What is forgetfulness?
Forgetfulness is a persistent failure to remember. It results from changes in the brain and can be a normal part of aging or a symptom of another condition or disease. When you experience forgetfulness, you may find it harder to recall information or events, learn new things, or form new memories.
Common causes of forgetfulness include aging, side effects from medications, trauma, vitamin deficiencies, cancer in the brain, and infections in the brain, as well as a variety of other disorders and diseases. Stress, overwork, inadequate rest, and perpetual distractions all interfere with short-term memory.
In an aging adult, forgetfulness beyond the normal rate may be a symptom of a disease like Alzheimer’s disease or vascular dementia. It is important to determine the underlying cause of your forgetfulness and begin treatment as soon as possible.
Seek immediate medical care (call 911) if someone has acute or sudden forgetfulness after a head injury or when accompanied by sudden weakness or numbness on one side of the body, severe headache, difficulty speaking, or facial droop.
If your forgetfulness seems to be progressing quickly, is persistent, or causes you concern, seek prompt medical care.
What other symptoms might occur with forgetfulness?
Forgetfulness may accompany other symptoms that vary depending on the underlying disease, disorder or condition. Generally, forgetfulness can be related to aging, head trauma, or other conditions or disorders.
Symptoms of forgetfulness that may occur along with aging
Forgetfulness may accompany other symptoms related to aging including:
Changes in mood, personality or behavior
Difficulty with skills like calculations
Common symptoms that may occur along with forgetfulness related to trauma
Forgetfulness may accompany symptoms related to head trauma including:
Abrupt changes in personality, such as anger or irritability, without an apparent cause
Bone fractures or deformity, especially of the skull or face
Clear or blood-tinged fluid coming from the mouth, ears or nose
Difficulty breathing or not breathing
Loss of control over bodily functions
Pupils that are different sizes, or pupils that do not change when exposed to light and dark
Seizure or unexplained shaking or convulsions
Unconsciousness and coma
Weakness (loss of strength) or paralysis
Other symptoms that may occur along with forgetfulness
Forgetfulness may accompany other symptoms including:
Impaired language and speaking
Pale or yellow skin
Tingling in the hands or feet
Vision loss or vision changes
Serious symptoms that might indicate a life-threatening condition
In some cases, forgetfulness may be a symptom of a life-threatening condition that should be immediately evaluated in an emergency setting. Seek immediate medical care (call 911) if you, or someone you are with, have any of these life-threatening symptoms including:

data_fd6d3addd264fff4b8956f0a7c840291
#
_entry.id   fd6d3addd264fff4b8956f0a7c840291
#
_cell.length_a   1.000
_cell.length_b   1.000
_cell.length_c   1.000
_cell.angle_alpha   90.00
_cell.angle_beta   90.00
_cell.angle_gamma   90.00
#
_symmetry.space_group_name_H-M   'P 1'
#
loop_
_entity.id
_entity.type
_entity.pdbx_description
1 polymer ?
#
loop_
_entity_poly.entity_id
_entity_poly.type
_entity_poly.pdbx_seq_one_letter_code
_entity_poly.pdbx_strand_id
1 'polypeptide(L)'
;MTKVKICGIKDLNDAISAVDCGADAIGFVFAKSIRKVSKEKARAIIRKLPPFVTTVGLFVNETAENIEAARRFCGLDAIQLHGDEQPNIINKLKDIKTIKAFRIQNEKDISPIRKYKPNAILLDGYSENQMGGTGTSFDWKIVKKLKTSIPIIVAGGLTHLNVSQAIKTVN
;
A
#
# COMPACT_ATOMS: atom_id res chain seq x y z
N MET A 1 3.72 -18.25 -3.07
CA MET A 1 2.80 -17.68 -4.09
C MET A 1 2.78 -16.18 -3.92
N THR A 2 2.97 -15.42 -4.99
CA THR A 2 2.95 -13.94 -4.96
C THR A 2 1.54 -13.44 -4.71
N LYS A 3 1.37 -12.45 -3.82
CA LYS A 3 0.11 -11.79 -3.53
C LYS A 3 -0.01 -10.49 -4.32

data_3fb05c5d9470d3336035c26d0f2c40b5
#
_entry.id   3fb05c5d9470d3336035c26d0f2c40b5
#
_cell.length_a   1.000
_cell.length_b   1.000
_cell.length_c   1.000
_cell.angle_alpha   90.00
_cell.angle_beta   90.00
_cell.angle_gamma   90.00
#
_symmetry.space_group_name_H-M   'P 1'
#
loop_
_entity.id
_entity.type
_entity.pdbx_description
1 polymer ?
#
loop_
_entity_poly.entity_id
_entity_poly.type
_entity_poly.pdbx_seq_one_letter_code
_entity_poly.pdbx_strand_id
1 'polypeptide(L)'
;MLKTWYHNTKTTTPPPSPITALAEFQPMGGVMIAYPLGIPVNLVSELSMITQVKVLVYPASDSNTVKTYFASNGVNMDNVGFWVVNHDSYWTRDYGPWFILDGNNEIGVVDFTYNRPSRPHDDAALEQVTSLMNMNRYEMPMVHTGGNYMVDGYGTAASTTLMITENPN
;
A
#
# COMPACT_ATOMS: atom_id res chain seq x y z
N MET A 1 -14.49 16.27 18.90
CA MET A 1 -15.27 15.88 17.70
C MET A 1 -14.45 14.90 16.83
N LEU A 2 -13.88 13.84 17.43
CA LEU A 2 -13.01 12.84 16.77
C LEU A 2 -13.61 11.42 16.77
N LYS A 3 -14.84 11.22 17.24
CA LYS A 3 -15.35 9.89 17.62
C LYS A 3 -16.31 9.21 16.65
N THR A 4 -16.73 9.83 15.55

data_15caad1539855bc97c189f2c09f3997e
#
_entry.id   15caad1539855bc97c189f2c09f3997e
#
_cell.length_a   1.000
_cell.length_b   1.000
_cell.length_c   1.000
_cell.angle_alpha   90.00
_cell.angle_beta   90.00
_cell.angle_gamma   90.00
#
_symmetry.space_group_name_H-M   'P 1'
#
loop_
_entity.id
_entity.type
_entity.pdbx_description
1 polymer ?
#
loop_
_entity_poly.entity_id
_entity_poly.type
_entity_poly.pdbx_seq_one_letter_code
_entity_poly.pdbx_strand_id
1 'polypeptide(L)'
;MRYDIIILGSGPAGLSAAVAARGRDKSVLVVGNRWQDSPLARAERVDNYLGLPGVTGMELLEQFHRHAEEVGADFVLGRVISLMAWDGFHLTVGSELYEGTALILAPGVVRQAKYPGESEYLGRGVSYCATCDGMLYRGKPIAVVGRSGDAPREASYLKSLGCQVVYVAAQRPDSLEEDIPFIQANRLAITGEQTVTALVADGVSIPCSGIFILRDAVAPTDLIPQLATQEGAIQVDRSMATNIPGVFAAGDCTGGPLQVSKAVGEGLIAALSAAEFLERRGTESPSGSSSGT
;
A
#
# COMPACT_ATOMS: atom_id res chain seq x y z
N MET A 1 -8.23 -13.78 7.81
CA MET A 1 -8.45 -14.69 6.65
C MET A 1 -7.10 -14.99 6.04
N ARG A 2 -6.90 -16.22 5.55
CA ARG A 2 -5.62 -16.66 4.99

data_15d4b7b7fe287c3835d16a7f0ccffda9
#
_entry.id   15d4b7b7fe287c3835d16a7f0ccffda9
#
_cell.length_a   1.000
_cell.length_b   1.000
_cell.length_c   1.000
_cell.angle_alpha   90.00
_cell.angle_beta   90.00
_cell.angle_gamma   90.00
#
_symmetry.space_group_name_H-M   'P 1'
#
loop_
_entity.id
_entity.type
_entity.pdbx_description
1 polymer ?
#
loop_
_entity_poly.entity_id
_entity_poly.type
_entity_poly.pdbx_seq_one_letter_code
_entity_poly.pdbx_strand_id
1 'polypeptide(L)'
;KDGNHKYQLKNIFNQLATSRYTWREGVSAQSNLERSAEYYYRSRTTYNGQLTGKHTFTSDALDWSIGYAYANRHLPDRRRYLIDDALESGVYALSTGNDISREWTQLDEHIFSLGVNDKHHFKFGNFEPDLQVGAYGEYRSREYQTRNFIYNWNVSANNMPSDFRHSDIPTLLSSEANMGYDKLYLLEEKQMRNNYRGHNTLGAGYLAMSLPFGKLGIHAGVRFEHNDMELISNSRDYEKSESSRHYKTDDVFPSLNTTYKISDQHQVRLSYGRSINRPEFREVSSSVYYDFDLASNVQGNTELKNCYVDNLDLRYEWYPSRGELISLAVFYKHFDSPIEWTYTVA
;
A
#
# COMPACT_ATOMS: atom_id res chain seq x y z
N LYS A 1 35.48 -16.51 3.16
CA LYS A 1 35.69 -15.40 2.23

What causes forgetfulness?
Forgetfulness is a normal part of aging, though the exact reason for this is not known and is poorly understood. Forgetfulness along with aging can also be caused by a variety of diseases, such as vascular dementia or Alzheimer’s disease. Head trauma, vitamin deficiency, chronic disease, tumors of the brain, medication side effects, brain infections, stroke, and even anxiety or depression can all cause forgetfulness.
Neurologic causes of forgetfulness
Forgetfulness may be caused by a variety of neurologic conditions including:
Huntington’s disease (inherited disease characterized by dementia)
Other forms of dementia
Parkinson’s disease (brain disorder leading to tremors and movement disorders)
Other causes of forgetfulness
Forgetfulness can also be caused by other conditions including:
Binge alcohol consumption
Medication side effects
Vitamin deficiency, especially vitamin B12
Wernicke-Korsakoff syndrome (alcoholic dementia)
Serious or life-threatening causes of forgetfulness
In some cases, forgetfulness may be a symptom of a serious or life-threatening condition that should be evaluated immediately in an emergency setting. These include:
Trauma or head injury
Questions for diagnosing the cause of forgetfulness
To diagnose your condition, your doctor or licensed health care practitioner will ask you several questions related to your forgetfulness. It will be helpful to bring along a family member to help answer questions if you are experiencing forgetfulness. Questions could include:
When did you first notice your forgetfulness?
How many alcoholic drinks do you consume daily?
Do you have any other symptoms?
What medications are you taking?
Do you have a family history of dementia?
Are you having any trouble with normal daily tasks, such as managing your calendar?
What are the potential complications of forgetfulness?
Forgetfulness is usually not life-threatening by itself, but the underlying cause of forgetfulness can be serious. If your forgetfulness is mild and progressing slowly, it may be a normal part of aging. If your forgetfulness is sudden or progressing rapidly, it is important to determine the cause.
Because forgetfulness can be due to serious diseases, failure to seek treatment can result in serious complications and permanent damage. Once the underlying cause is diagnosed, it is important for you to follow the treatment plan that you and your health care professional design specifically for you to reduce the risk of potential complications including:
Difficulty caring for oneself
Difficulty swallowing or eating
Difficulty taking medications
Spread of cancer
Spread of infection